Jeremy Elliott, General Manager at PSI, dives into the lesser-known challenges confronted by Canadian production companies compared to their American...
Episode 45: How to Enable Your Team to Do Their Best Work Feat. Mark Eicher
Mark Eicher, Product Manager at LASSO shares tips on improving workflows - avoid outdated processes that cause mistakes, implement scalable systems to integrate new members, and prioritize efficiency for smooth event production.
1️⃣ Don't get trapped in the "we've always done it this way" mindset.
Being open to change and constantly evaluating your processes is crucial for growth. Remember, if it ain't broke, don't fix it, but always be willing to make improvements.
2️⃣ Don't develop processes in a bubble!
Involve your team. Mark emphasizes the importance of empathy and understanding each specialist's viewpoint. Save yourself hours of wasted time and grief by seeking input and creating a collaborative culture.
3️⃣ Look beyond your team and tap into the industry.
Join LinkedIn forums and community groups where event professionals share their problem-solving strategies. Learning from others' experiences will save you time and keep you from spinning your wheels.
4️⃣ Avoid the costly mistake of not designing for scalability.
Your processes need to be adaptable to growth and new hires. Create clear processes that are not tied to specific individuals but instead to roles. This way, you can easily integrate new team members.
Guest Information 🎙️
Read the Transcript 📚
[00:00:00] Angela Alea: Welcome to corralling the chaos podcast where we talk publicly about the things you're worried about privately. My name is Angela Alea and I'm your host. This is the event industry podcast for companies and crew where we're going to go deep and nothing is off limits. Welcome back everybody to another episode of corralling the chaos.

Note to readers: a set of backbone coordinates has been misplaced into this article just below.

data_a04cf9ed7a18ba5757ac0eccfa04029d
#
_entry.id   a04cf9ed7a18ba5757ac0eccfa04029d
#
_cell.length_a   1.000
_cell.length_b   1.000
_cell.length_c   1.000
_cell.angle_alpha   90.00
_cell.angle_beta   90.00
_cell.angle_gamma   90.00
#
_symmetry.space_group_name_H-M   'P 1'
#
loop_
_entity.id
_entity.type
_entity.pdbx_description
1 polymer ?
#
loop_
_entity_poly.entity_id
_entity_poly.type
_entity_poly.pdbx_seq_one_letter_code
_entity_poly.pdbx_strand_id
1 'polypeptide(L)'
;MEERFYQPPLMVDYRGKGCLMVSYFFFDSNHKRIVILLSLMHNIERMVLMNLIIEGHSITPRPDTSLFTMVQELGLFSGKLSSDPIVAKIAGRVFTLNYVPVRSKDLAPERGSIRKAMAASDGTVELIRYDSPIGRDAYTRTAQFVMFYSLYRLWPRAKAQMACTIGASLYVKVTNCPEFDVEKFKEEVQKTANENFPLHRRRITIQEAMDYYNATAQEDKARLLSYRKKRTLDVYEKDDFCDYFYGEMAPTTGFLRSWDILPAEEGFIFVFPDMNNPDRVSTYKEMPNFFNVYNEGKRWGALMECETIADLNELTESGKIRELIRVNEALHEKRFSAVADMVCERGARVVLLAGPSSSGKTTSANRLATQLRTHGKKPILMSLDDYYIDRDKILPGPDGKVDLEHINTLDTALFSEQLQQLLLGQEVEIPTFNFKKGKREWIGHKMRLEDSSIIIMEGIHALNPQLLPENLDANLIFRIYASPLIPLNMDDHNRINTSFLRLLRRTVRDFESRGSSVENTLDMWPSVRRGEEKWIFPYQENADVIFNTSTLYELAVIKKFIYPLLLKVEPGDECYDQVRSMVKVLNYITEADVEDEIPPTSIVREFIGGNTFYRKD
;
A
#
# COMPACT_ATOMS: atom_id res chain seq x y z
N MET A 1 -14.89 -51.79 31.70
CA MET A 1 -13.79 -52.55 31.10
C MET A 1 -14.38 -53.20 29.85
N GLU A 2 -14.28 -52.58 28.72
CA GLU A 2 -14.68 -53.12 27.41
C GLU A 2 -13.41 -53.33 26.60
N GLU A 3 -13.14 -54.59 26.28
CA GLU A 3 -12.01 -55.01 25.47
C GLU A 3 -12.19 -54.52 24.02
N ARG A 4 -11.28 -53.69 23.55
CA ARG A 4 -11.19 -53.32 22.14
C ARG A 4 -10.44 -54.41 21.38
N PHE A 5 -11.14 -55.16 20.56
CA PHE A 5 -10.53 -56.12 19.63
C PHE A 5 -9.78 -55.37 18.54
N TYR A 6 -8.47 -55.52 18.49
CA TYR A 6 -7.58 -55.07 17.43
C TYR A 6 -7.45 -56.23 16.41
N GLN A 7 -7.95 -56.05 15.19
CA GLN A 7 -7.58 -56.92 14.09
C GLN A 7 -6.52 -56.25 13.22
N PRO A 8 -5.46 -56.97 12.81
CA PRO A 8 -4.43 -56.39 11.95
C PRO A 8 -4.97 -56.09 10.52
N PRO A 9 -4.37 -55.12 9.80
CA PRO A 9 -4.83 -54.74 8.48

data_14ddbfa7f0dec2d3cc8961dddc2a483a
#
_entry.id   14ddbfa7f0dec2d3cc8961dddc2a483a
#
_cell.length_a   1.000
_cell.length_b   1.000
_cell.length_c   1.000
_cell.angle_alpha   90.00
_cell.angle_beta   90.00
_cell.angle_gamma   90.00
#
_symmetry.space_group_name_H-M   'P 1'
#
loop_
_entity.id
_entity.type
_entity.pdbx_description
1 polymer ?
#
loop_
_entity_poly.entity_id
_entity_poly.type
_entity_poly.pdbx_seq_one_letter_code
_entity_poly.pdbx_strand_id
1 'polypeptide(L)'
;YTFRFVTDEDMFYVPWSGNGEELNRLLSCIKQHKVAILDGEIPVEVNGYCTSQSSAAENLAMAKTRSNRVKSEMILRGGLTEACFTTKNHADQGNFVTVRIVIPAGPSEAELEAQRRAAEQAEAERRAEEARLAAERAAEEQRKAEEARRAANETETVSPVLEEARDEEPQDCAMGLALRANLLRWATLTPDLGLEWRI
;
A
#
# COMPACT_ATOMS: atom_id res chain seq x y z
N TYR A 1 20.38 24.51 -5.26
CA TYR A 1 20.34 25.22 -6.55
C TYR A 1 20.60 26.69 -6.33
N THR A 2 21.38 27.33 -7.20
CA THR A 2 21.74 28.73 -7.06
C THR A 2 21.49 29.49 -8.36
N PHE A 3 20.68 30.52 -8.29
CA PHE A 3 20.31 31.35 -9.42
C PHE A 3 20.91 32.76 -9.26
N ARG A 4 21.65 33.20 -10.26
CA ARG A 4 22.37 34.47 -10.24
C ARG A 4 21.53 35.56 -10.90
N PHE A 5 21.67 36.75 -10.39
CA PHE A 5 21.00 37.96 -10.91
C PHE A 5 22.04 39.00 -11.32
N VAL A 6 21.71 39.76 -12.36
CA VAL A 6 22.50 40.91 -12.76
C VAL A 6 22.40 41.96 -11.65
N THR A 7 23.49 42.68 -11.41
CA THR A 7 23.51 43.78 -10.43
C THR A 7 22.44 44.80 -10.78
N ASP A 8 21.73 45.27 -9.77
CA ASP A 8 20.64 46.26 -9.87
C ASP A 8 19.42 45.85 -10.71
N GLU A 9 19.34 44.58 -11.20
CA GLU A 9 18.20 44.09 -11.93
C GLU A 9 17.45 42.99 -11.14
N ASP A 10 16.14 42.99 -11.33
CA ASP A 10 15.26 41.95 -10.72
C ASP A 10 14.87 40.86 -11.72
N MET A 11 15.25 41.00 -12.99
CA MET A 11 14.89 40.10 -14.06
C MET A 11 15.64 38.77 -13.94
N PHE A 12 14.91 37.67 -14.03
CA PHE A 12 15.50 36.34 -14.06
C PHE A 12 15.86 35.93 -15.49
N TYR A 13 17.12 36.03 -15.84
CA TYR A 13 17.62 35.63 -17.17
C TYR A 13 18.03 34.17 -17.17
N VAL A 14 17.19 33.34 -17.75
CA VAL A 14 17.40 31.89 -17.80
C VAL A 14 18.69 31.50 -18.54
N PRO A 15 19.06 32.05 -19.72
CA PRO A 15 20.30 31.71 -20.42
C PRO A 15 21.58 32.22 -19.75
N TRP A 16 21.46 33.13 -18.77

[00:00:23] Today I'm super excited about this topic because We talk about it all the time. You all talk about it all the time. And so we figured we should invite somebody to help us really kind of solve this problem once and for all. And that topic is short and long term improvements you can make in your event production process, right?
[00:00:41] That word workflow is something that is really central to what you do day in and day out. And really optimizing that workflow is so important because it can make such an impact on that. So today, We have asked Mark Eicher to join us, and prior to becoming a product manager here [00:01:00] at LASSO Mark actually spent over 15 years in live events leading creative projects and process improvements at a mid sized company called Ovation, where he worked on a wide breadth of services, such as video production, scenic, environmental design.
[00:01:16] Presentation design, print production, opening experiences, and so much more. So as you can imagine, he had his hands in a lot of different pieces of that workflow. And because of that, he's seen and done a little bit of everything in the events industry. He worked on big tours from Dolly Parton to Paramore and big corporate events for companies like Salesforce, Walmart, a lot of the big names we all know and love.